Use ADO.NET for your communications with SQL.

This link may be helpful for you:

http://www.codeproject.com/Articles/361579/A-Beginners-Tutorial-for-Understanding-ADO-NET

You can execute stored procedures, pass them parameters and populate datatables and data sets with the resulting returned data.
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Jacques Bourgeois (James Burger)PresidentCommented:
There are different ways to go, depending on your needs, your level of expertise, the required performance and the amount of work that you are willing to put in the project.

You first need to define what you mean by an App. That word seems to have taken different meanings for different programmers nowadays.

An App usually means an application designed to run on a tablet or phone, such as the Windows 8 interface. This is different in look and design from a Windows Application, which is a "standard" program in Windows. Both require different techniques as far as access to a database is concerned.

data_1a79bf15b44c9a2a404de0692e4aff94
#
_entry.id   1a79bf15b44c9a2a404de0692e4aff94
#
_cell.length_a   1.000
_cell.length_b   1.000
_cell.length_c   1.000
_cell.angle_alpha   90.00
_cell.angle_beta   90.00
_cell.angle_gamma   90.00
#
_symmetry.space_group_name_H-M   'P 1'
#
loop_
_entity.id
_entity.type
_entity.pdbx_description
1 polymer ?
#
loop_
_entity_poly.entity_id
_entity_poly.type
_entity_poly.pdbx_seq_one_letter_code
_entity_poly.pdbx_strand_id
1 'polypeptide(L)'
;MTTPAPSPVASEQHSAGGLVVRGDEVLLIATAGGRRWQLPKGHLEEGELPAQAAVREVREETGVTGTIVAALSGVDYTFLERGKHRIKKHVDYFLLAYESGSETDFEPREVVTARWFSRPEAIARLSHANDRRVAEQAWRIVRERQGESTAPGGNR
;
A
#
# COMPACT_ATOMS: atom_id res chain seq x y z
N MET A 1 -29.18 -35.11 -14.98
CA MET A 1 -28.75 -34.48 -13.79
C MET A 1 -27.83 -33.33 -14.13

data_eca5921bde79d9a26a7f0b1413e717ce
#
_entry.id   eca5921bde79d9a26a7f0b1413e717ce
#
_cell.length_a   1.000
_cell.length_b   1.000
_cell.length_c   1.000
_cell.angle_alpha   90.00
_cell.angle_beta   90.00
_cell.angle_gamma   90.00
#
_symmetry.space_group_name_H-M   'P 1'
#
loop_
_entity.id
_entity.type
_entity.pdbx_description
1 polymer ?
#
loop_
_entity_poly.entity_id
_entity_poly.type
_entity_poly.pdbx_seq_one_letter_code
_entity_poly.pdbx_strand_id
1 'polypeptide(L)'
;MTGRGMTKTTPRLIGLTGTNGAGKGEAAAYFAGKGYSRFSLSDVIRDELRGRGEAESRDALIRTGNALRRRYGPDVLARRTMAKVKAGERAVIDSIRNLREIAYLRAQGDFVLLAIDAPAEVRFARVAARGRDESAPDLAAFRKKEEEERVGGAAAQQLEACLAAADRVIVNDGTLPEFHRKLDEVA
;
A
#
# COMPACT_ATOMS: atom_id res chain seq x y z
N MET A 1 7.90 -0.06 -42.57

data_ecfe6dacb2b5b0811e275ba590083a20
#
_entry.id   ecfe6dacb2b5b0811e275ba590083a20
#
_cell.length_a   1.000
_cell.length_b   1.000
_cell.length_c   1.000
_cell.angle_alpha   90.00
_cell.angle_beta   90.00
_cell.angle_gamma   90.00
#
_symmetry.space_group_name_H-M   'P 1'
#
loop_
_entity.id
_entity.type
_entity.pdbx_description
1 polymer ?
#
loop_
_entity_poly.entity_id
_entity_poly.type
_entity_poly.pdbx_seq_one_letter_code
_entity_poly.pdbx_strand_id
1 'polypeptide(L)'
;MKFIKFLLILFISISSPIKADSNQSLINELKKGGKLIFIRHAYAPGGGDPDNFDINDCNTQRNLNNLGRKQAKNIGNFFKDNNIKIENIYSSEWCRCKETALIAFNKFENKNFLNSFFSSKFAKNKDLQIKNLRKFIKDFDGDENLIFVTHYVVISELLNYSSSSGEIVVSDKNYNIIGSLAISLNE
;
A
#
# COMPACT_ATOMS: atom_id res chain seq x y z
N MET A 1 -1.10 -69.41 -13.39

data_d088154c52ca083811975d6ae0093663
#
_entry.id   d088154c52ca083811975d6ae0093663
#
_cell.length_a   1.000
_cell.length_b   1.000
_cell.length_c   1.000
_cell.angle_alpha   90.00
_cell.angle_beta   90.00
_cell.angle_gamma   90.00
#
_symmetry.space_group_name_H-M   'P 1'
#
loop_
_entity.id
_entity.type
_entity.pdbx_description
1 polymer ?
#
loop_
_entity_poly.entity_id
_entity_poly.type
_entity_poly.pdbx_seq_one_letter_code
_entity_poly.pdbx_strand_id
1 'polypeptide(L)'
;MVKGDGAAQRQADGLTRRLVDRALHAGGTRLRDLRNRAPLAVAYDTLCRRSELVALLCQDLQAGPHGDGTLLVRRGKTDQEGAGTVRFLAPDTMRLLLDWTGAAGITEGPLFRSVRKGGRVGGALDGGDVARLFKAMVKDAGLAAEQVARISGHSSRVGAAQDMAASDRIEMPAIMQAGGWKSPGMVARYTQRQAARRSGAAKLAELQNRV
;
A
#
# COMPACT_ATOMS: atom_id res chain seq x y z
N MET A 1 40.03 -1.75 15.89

For mobile applications however, you do not have direct access to the database, so you also need to design a service that will be used as a bridge between the application and the server. That service will use ADO.NET, and the application will use the Service.

For Windows Applications, what has been suggested so far is a good start. But you also have to decide between working directly with ADO.NET or use rapid development tools.